Braille Institute's 41st edition of Expectations, an anthology of the latest children's literature in Braille, will soon be available free of charge to English-speaking blind children in grades three through six.
This grade II Braille book stimulates the imagination of blind children around the world. This year's science-fiction and fantasy theme offers exciting stories, featuring a dinosaur who plays baseball, flying cats, a helpful robot, unicorns, and several varieties of aliens. Children can receive the book at home or at school. Libraries can also receive copies.
Several well-known authors have contributed to this edition: Ray Bradbury, the renowned science-fiction writer, presents an original poem; another popular science-fiction author, Ursula K. Le Guin, is featured with Catwings; and British writer John Christopher offers When the Tripods Came, a thrilling tale of an invasion from space.
Additional titles this year include Stinker from Space by Pamela F. Service, Alexander and the Dragon by Katharine Holabird, Guys from Space by Daniel Pinkwater, Aliens for Breakfast by Jonathan Etra and Stephanie Spinner and The Three Astronauts by Umberto Eco, author of the adult bestseller, The Name of the Rose.
Expectations also includes the popular "scratch-and sniff' microfragrance label section and four embossed color illustrations, designed by artist Keith McConnell. The full color cover was created by artist Rosalie Copeland.
Expectations, currently edited by Douglas Menville, was first published in 1948 as Christmas in Story and Verse. Distribution expanded rapidly, reaching English-speaking blind children in 40 foreign countries by 1968.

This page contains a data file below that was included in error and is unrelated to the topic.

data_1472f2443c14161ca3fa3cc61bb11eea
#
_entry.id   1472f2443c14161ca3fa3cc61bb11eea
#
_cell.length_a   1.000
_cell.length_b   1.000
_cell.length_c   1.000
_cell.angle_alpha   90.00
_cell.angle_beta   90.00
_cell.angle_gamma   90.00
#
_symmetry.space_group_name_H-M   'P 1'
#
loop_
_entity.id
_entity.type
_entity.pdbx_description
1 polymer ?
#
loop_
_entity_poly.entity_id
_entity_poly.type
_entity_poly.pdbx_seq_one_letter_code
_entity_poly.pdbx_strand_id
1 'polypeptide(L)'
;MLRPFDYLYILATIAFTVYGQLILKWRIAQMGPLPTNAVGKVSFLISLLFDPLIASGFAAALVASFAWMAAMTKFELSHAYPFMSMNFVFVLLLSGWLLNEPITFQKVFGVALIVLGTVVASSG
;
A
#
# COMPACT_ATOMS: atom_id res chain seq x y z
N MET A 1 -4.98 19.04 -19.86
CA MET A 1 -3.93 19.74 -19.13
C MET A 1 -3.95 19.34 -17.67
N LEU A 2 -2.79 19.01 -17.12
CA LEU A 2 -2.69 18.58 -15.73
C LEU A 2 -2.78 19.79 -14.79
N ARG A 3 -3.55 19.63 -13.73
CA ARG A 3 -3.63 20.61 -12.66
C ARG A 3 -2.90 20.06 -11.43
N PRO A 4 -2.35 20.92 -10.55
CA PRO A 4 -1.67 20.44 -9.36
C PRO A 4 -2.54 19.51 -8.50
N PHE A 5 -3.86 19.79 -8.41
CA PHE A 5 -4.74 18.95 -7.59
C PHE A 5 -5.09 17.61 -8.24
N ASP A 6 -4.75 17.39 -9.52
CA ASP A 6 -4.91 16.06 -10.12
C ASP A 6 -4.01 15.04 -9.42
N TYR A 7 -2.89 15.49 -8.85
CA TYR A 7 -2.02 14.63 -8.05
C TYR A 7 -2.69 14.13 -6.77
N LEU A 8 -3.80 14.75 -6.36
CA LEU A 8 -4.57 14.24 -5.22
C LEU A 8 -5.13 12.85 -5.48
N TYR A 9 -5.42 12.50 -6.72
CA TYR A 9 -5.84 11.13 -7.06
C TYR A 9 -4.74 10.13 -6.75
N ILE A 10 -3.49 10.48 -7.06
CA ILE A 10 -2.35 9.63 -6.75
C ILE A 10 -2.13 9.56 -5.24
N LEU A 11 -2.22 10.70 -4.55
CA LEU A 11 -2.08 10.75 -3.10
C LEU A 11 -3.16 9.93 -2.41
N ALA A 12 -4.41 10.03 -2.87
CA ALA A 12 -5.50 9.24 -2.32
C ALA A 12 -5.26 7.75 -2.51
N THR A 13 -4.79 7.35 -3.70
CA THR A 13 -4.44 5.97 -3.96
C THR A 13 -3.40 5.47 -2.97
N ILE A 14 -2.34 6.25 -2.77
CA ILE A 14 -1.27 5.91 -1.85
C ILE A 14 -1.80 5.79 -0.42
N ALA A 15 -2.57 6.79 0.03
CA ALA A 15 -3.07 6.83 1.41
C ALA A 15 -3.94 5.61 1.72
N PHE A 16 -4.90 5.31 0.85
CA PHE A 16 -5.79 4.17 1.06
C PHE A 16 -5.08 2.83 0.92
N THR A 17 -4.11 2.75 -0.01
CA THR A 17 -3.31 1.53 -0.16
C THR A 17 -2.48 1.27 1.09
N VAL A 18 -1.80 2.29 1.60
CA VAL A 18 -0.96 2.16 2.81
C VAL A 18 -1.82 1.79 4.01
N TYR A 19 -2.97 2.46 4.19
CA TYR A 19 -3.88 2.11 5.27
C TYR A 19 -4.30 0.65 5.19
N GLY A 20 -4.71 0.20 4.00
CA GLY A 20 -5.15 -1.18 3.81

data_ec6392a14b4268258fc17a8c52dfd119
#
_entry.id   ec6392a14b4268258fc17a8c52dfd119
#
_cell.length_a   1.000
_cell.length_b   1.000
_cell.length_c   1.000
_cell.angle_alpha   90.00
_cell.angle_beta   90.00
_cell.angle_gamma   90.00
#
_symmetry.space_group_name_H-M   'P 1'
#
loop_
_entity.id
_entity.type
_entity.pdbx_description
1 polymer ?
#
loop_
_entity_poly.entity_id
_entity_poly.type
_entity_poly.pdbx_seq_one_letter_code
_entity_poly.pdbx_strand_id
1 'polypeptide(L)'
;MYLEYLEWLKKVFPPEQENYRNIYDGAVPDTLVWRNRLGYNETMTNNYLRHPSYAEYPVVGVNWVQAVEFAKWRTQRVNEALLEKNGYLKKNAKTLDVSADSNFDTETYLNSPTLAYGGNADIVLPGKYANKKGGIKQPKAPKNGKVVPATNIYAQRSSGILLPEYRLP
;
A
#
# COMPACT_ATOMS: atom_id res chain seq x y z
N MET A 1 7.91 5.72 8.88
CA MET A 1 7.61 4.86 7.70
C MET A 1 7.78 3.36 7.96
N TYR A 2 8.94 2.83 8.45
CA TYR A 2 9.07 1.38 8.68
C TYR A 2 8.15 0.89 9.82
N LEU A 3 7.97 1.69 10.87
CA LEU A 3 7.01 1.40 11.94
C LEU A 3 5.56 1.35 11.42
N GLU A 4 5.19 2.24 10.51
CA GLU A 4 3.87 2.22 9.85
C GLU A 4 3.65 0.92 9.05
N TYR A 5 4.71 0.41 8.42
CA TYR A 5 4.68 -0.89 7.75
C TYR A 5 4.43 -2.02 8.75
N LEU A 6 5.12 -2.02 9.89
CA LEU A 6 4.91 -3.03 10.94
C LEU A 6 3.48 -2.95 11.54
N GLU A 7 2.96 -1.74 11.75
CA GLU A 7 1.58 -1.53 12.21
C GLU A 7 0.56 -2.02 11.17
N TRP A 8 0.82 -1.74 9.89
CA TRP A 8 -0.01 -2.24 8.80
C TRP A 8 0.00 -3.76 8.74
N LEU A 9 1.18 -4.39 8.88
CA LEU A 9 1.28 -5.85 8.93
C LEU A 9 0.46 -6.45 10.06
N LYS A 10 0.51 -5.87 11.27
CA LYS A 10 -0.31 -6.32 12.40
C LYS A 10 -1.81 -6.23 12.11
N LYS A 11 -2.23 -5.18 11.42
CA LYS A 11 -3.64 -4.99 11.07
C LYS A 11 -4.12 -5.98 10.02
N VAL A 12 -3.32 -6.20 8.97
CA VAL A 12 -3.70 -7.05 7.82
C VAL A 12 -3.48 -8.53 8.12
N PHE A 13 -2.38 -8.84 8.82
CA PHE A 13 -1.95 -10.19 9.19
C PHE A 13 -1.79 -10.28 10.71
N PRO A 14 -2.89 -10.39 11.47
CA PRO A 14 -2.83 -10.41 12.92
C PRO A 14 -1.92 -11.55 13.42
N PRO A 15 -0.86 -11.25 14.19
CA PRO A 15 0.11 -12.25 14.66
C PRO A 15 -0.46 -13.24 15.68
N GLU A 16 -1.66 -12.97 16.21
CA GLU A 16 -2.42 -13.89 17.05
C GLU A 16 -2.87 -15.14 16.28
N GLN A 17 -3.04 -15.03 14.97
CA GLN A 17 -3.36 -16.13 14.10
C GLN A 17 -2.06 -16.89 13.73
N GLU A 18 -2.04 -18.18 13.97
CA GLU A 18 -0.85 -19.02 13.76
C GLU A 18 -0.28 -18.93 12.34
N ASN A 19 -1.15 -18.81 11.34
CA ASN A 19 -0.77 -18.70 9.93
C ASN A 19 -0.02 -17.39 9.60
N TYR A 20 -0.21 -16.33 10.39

Expectations is supported entirely by donations. Those who would like to receive the 41st edition or make a donation should write to Douglas Menville, Braille Institute, 741 North Vermont Avenue, Los Angeles, California 90029.
Time for a Tale
Carol Barker-Keir, who is Secretary/Treasurer of our Parents Division in California, recently sent me a brochure about a commercially available cassette series for children called: Time for a Tale Storytelling for Children Series. There are four sets in the series: Tailybone and Hairyman, narrated by David Holt; The Boy Who Loved Frogs and Little Heroes, narrated by Jay O'Callahan. Check your local bookstore for them. If you cannot find them, you can ask your store to order them from: High Windy Audio, P.O. Box 553, Fairview, NC 28730. (704) 628-1728.
This is what Mrs. Barker-Keir says about the series: "...We are hesitant to have too many taped stories--to the detriment of regular reading and use of one's imagination in reading. However, the series enclosed are great, and I would highly recommend them for children (ages 4 to 89) with or without vision."
Extended Wear Lenses Relabeled
The Department of Health and Human Services, Food and Drug Administration, sent us this letter July 13, 1989:
Dear Editor: The Food and Drug Administration (FDA) has requested manufacturers of cosmetic extended wear soft contact lenses and disposable lenses to relabel them to indicate a recommended wearing time of one to seven days and to strengthen warnings about the risk of ulcerative keratitis. We are asking your help in disseminating this important information to your readers.
More than five million Americans have purchased extended wear lenses. Concern about the safety of wearing these lenses beyond seven days is based on a recent study showing that the risk of ulcerative keratitis, lesions on the cornea of the eye which can be painful and destroy vision, is about five times greater for extended wear lens users than for people with daily wear lenses.
FDA has notified eye-care practitioners of the new labeling change and intends to work with eye-care professional associations to help instruct patients on the importance of proper contact lens care in preventing infections, warnings about wearing daily lenses overnight, and the recommended wearing time of one to seven days for extended wear lenses.
Warning to Contact Lens Wearers